The Amherst RCMP Detachment is a 1,250m2 building on the Tantramar Marshes. The Detachment facility consists of a mix of administrative / office spaces and special purpose spaces including a cell detainment area.
The owner’s intent for this project was to develop a new prototype for the RCMP district detachment. This model was to respond to a renewed RCMP mandate to create a productive and supportive work environment internally while reaching out externally towards a community-based policing policy.
Sustainable design principles, security issues, flexibility and adaptability were also goals established for this project.
Some of the project challenges included site visibility, openness vs security and privacy issues, inviting and modern vs integrity and tradition.
The principal design approach espoused by the client and shared by the multi-disciplinary team was an Integrated Design Approach in which every part is analyzed and developed with the participation of all project team members in parallel and with full consideration to the whole building.
Project Philosophy (Filter) Reports on five distinct filters including Supportive Work Environment, Sustainability, Efficient Communications, and Energy Efficiency were produced at each stage of the design. The resulting design features a plan organized into three functionally distinct areas: Office/administration, Support Services, and Detention. Differing requirements for public and private areas result in a double loaded corridor system to accommodate public functions at the front south side and private staff functions to the rear (north) corridor. Net to Gross was minimized and created a very compact and efficient design.
The exterior use of native stone, brick and wood, and articulated massing reflect the plan organization, secure and open areas. Optimal glazed openings, exterior shading devices and canopies are strategically arranged to introduce natural light and fresh air.
The requirement to locate the mechanical system in the attic resulted in creating a raised shed roof, which was further extruded to create a clerestory window opening over the expanded interior team work area including the central Main Work Station.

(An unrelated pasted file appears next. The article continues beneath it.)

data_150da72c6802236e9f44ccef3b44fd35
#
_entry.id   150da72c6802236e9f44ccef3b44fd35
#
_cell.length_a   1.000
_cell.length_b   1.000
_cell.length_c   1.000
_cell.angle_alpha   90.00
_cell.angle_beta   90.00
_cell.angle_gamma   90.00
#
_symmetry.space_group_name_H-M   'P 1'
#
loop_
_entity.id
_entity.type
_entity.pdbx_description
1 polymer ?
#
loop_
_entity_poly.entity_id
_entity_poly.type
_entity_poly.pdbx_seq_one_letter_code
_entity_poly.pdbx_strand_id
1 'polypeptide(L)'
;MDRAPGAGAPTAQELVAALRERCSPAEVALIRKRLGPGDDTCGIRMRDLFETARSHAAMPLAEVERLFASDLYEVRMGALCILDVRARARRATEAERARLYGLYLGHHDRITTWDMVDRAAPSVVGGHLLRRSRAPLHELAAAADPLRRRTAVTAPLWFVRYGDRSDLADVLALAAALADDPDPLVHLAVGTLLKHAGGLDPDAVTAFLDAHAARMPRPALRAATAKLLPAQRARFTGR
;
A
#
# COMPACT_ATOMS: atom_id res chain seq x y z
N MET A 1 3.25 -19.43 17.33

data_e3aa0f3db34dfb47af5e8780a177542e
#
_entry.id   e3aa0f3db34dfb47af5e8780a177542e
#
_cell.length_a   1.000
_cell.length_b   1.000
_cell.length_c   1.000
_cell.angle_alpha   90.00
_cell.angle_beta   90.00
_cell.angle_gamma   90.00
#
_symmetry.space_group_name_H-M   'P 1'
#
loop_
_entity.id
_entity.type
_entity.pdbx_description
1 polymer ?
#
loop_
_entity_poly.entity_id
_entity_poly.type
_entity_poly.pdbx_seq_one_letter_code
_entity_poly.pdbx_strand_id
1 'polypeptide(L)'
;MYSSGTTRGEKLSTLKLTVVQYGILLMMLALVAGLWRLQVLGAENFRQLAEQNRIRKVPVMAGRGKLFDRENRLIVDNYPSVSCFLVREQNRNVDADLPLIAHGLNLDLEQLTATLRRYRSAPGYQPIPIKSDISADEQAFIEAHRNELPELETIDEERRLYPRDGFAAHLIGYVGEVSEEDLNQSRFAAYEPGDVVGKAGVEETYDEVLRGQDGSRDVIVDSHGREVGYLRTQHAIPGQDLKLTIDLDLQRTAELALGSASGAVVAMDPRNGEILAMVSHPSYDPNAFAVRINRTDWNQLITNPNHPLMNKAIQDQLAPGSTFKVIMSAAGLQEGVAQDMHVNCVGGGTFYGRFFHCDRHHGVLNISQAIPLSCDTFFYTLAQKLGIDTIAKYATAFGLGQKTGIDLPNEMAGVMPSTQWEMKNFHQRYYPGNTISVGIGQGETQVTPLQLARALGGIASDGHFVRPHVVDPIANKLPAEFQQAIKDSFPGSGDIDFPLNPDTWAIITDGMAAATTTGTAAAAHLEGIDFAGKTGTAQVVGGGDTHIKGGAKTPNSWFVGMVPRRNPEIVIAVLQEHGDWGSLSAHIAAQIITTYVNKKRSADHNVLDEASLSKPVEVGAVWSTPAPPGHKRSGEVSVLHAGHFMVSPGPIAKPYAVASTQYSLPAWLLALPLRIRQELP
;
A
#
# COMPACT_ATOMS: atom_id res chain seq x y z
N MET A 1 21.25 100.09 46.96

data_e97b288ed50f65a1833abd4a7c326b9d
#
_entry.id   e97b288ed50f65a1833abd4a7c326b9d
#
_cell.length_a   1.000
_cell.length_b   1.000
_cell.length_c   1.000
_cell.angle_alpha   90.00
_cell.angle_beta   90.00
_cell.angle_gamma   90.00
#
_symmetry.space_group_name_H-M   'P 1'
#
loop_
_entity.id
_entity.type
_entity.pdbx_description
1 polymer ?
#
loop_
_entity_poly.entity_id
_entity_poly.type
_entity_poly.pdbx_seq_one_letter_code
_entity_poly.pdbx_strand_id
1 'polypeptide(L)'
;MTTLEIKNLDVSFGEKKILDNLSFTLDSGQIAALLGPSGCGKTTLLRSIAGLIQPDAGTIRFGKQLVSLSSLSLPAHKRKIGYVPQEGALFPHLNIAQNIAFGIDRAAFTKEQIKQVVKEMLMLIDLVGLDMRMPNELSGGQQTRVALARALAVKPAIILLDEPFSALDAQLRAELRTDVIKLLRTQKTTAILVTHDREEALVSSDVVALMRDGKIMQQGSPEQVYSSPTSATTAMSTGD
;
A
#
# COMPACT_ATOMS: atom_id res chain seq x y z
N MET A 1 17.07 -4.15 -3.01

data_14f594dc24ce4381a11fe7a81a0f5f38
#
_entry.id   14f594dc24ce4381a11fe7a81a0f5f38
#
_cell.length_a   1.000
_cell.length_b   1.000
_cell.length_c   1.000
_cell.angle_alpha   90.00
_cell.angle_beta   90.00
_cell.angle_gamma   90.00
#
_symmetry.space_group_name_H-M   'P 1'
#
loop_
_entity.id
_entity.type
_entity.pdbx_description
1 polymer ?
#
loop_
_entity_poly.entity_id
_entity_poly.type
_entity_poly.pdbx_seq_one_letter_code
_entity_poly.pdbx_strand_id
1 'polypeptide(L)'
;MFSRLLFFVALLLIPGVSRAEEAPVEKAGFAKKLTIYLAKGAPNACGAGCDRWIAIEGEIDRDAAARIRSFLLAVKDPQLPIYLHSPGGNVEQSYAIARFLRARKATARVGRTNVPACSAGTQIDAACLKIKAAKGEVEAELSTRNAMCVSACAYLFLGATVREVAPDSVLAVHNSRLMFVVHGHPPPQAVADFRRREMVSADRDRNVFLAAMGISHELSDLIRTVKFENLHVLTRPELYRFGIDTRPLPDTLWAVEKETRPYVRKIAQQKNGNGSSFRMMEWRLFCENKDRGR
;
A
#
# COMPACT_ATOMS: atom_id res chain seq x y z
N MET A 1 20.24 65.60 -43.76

A lunch area with views over the Tantramar marsh, a separate garage, flexible open space office planning, multi-purpose and community policing rooms are further features of this project.
The Sustainable Design Strategy was integral to the overall design process. The PWGSC initiatives were set out in general and were monitored using the Filter process and included attention to indoor air quality, acoustics, local and green materials selection, and an aggressive energy consumption target (850 MJ/m2/yr).
The daylighting strategy included automatic light sensing dimming controls, strategic glazing placement, exterior shade devices, canopies and clerestory lites. Energy initiatives included natural cooling, radiant in-floor heating, optimized air changes based on occupancy, optimum wall and roof insulation, low-flow plumbing fixtures, space economies, strategic and native landscaping. Local materials such as native sandstone and wood siding were selected. Green materials such as the predominant use of linoleum flooring were selected. A wind turbine provides up to 60% of the building’s power requirements.
The sustainable design approach required each discipline to consider the possible synergistic benefits to be realized when integrated with the others.
One example is the architectural exterior shading devices, which required structural support, reduced the mechanical cooling loads, electrical controls, and provided solar shading. All disciplines worked collectively to achieve the combined benefits of these sustainable strategies.
The result is a design, which surpasses the model energy targets and results in a healthy, productive work environment.